singleProcess ?boolean?
Same as configure -singleproc ?boolean?.

skip ?patternList?
Same as configure -skip ?patternList?.

skipDirectories ?patternList?
Same as configure -asidefromdir ?patternList?.

skipFiles ?patternList?
Same as configure -notfile ?patternList?.

temporaryDirectory ?directory?
Same as configure -tmpdir ?directory?.

testsDirectory ?directory?
Same as configure -testdir ?directory?.

verbose ?level?
Same as configure -verbose ?level?.

OTHER COMMANDS

The remaining commands provided by tcltest have better alternatives provided by tcltest or Tcl itself. They are retained to support existing test suites, but should be avoided in new code.

test name description optionList
This form of test was provided to enable passing many options spanning several lines to test as a single argument quoted by braces, rather than needing to backslash quote the newlines between arguments to test. The optionList argument is expected to be a list with an even number of elements representing option and value arguments to pass to test. However, these values are not passed directly, as in the alternate forms of switch. Instead, this form makes an unfortunate attempt to overthrow Tcl's substitution rules by performing substitutions on some of the list elements as an attempt to implement a “do what I mean” interpretation of a brace-enclosed “block”. The result is nearly impossible to document clearly, and for that reason this form is not recommended. See the examples in CREATING TEST SUITES WITH TCLTEST below to see that this form is really not necessary to avoid backslash-quoted newlines. If you insist on using this form, examine the source code of tcltest if you want to know the substitution details, or just enclose the third through last argument to test in braces and hope for the best.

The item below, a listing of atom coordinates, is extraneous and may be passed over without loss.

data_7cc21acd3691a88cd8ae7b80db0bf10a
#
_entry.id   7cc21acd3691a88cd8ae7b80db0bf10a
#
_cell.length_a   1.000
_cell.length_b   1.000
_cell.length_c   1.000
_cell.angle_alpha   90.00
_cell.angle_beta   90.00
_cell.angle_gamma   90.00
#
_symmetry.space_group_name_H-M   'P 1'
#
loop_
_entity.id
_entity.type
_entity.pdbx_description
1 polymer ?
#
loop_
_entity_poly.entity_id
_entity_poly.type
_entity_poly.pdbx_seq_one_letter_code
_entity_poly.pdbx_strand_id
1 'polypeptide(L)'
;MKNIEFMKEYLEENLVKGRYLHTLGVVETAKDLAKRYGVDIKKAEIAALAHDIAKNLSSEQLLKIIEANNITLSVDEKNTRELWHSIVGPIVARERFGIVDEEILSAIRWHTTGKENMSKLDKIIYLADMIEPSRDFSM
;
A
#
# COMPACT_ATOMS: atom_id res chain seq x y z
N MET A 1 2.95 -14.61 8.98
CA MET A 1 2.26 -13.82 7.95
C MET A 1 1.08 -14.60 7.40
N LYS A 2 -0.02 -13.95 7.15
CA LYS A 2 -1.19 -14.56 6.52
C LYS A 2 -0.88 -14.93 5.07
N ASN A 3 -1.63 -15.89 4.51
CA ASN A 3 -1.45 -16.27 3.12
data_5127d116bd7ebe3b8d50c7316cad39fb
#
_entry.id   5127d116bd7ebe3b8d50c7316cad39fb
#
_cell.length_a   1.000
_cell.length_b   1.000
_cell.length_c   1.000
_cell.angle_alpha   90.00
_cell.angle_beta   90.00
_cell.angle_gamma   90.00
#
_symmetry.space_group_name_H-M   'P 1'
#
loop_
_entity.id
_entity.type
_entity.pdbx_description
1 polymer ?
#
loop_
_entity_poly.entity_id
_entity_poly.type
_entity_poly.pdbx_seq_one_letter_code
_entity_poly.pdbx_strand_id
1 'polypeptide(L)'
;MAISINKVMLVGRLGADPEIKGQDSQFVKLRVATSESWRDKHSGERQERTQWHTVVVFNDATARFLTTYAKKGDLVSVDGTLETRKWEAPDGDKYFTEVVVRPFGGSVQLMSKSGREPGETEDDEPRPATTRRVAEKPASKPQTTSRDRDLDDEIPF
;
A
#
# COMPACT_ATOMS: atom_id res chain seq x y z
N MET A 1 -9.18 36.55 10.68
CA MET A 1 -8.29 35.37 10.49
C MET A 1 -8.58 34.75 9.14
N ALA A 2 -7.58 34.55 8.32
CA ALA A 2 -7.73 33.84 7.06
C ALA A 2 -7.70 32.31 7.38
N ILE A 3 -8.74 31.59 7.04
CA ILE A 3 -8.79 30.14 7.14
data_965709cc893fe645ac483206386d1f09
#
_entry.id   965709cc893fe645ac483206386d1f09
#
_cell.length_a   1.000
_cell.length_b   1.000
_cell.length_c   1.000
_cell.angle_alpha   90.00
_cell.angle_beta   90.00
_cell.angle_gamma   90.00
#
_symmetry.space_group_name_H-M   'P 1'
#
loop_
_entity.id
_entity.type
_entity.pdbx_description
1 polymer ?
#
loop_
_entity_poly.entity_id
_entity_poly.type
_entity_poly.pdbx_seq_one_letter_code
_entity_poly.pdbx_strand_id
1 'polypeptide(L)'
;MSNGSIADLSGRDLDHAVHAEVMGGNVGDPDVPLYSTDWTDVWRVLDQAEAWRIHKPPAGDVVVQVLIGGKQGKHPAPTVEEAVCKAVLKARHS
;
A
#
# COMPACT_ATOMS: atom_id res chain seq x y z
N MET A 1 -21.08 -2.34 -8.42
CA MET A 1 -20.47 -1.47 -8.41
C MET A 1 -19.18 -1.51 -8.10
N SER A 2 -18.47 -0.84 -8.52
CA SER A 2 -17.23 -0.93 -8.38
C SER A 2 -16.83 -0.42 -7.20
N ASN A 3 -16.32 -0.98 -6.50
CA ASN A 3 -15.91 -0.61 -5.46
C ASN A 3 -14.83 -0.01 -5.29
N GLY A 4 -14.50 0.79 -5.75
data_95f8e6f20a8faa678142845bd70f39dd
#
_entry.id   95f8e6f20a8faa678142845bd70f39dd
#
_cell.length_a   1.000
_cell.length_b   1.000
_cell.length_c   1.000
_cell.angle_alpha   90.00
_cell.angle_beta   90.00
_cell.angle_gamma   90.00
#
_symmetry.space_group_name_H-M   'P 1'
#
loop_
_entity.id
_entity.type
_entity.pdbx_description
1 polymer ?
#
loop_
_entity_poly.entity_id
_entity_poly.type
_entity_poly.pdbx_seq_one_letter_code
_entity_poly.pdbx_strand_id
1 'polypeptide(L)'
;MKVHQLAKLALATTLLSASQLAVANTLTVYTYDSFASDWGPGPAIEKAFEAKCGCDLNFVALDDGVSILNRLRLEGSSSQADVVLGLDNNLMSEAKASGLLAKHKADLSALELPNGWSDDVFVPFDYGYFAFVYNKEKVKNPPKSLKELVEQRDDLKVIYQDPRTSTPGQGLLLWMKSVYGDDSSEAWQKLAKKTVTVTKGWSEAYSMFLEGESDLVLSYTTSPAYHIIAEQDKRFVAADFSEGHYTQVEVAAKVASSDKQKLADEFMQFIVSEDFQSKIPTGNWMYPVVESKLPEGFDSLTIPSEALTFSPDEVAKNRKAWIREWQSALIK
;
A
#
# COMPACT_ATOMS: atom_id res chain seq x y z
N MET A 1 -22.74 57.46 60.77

workingDirectory ?directoryName?
Sets or returns the current working directory when the test suite is running. The default value for workingDirectory is the directory in which the test suite was launched. The Tcl commands cd and pwd are sufficient replacements.

normalizeMsg msg
Returns the result of removing the “extra” newlines from msg, where “extra” is rather imprecise. Tcl offers plenty of string processing commands to modify strings as you wish, and customMatch allows flexible matching of actual and expected results.

normalizePath pathVar
Resolves symlinks in a path, thus creating a path without internal redirection. It is assumed that pathVar is absolute. pathVar is modified in place. The Tcl command file normalize is a sufficient replacement.

bytestring string
Construct a string that consists of the requested sequence of bytes, as opposed to a string of properly formed UTF-8 characters using the value supplied in string. This allows the tester to create denormalized or improperly formed strings to pass to C procedures that are supposed to accept strings with embedded NULL types and confirm that a string result has a certain pattern of bytes. This is exactly equivalent to the Tcl command encoding convertfrom identity.

TESTS

The test command is the heart of the tcltest package. Its essential function is to evaluate a Tcl script and compare the result with an expected result. The options of test define the test script, the environment in which to evaluate it, the expected result, and how the compare the actual result to the expected result. Some configuration options of tcltest also influence how test operates.

The valid options for test are summarized:

test name description
        ?-constraints keywordList|expression?
        ?-setup setupScript?
        ?-body testScript?
        ?-cleanup cleanupScript?
        ?-result expectedAnswer?
        ?-output expectedOutput?
        ?-errorOutput expectedError?
        ?-returnCodes codeList?
        ?-match mode?

The name may be any string. It is conventional to choose a name according to the pattern:

target-majorNum.minorNum